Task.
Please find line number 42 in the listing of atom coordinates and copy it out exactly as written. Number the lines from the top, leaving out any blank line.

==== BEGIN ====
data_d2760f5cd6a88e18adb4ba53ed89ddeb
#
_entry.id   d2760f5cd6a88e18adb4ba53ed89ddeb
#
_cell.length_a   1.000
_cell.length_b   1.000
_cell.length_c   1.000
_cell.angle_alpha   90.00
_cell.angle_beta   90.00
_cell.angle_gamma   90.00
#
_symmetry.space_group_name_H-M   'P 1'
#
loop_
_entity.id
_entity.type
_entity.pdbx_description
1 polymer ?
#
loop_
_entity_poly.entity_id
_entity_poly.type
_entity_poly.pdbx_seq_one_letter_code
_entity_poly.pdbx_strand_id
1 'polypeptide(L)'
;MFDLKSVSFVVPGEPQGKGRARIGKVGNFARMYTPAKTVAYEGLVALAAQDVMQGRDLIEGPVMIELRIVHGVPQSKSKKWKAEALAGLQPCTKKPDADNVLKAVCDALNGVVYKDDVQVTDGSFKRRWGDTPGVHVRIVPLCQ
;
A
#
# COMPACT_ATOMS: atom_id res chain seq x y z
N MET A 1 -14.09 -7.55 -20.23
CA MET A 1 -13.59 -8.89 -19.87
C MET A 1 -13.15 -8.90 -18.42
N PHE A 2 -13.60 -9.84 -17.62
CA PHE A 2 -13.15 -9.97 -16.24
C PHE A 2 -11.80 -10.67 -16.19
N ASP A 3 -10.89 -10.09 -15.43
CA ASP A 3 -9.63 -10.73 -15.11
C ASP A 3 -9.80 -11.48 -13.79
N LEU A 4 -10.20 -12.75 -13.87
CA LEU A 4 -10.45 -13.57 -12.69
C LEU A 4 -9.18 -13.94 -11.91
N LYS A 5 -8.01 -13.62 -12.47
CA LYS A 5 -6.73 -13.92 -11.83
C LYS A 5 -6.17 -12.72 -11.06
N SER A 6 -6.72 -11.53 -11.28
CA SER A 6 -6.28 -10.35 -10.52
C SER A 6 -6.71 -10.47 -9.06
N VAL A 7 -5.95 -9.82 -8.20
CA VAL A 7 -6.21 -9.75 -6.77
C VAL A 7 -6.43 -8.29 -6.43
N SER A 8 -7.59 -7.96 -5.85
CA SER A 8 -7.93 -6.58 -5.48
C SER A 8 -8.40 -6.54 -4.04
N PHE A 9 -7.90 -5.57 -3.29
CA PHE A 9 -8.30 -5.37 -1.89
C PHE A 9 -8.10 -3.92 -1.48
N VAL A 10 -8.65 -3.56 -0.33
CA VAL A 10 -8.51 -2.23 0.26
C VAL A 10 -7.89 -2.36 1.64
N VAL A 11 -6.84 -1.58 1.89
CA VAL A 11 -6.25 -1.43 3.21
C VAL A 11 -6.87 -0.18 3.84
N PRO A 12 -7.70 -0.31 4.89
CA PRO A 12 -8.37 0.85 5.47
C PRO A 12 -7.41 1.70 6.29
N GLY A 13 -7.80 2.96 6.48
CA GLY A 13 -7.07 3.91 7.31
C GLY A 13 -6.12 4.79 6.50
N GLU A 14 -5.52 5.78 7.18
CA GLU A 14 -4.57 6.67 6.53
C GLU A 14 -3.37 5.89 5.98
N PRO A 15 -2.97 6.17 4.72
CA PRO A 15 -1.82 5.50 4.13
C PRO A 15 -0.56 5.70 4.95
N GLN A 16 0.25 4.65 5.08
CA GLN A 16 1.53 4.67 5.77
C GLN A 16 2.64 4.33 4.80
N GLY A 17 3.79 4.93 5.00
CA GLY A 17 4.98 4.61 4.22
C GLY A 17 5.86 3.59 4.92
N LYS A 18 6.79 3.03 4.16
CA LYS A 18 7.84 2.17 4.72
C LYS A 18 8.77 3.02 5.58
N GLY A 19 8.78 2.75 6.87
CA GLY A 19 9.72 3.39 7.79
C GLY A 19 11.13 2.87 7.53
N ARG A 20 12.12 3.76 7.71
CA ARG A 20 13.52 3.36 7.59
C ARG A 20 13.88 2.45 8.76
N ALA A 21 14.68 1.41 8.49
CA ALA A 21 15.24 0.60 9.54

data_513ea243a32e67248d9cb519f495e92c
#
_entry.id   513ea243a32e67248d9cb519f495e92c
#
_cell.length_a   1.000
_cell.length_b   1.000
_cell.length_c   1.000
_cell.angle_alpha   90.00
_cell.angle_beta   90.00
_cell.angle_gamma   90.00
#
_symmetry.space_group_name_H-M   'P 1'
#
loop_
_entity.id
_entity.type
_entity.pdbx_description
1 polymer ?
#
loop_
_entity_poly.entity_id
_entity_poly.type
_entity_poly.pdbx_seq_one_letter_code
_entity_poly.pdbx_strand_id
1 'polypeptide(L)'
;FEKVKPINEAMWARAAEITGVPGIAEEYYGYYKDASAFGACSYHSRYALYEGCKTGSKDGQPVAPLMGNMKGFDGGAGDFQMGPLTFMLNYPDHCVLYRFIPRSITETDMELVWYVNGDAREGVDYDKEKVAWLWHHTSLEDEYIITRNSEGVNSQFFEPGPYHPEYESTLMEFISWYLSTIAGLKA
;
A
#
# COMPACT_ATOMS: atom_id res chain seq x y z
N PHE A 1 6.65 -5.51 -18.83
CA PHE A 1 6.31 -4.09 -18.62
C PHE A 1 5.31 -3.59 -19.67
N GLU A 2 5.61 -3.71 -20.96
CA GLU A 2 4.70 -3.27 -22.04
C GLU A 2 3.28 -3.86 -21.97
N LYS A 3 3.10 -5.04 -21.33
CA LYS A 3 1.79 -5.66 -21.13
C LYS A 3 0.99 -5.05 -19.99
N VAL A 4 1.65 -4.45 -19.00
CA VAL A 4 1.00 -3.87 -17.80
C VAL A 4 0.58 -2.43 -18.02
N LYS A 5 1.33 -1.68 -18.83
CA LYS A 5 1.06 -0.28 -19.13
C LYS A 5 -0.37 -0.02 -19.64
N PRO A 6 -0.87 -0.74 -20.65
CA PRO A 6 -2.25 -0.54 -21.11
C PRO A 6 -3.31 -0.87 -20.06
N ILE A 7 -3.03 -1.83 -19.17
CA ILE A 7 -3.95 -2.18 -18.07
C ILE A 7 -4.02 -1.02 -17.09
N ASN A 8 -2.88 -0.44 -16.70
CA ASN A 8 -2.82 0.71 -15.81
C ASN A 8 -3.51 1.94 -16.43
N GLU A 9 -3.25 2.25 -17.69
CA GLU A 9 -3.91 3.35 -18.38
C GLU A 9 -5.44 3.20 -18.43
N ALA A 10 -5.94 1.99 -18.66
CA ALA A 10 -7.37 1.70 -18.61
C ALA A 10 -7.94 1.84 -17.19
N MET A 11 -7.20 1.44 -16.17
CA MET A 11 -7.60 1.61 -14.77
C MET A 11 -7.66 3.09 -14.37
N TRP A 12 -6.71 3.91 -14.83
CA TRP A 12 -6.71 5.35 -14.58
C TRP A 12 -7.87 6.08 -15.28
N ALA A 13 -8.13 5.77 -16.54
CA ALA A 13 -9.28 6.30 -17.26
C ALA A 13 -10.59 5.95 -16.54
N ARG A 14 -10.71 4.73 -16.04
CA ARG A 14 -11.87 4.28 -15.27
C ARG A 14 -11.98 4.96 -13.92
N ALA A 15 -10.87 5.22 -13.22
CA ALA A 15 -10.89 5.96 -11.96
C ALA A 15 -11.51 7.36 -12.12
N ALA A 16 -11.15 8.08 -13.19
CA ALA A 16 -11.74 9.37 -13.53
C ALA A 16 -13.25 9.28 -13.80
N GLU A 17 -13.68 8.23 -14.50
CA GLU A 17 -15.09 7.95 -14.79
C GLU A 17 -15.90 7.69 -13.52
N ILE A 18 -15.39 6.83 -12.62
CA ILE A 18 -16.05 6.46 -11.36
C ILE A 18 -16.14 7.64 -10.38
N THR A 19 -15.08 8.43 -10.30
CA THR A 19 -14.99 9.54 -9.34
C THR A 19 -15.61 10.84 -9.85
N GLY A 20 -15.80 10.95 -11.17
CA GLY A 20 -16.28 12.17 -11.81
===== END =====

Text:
C LEU A 4 -9.18 -13.94 -11.91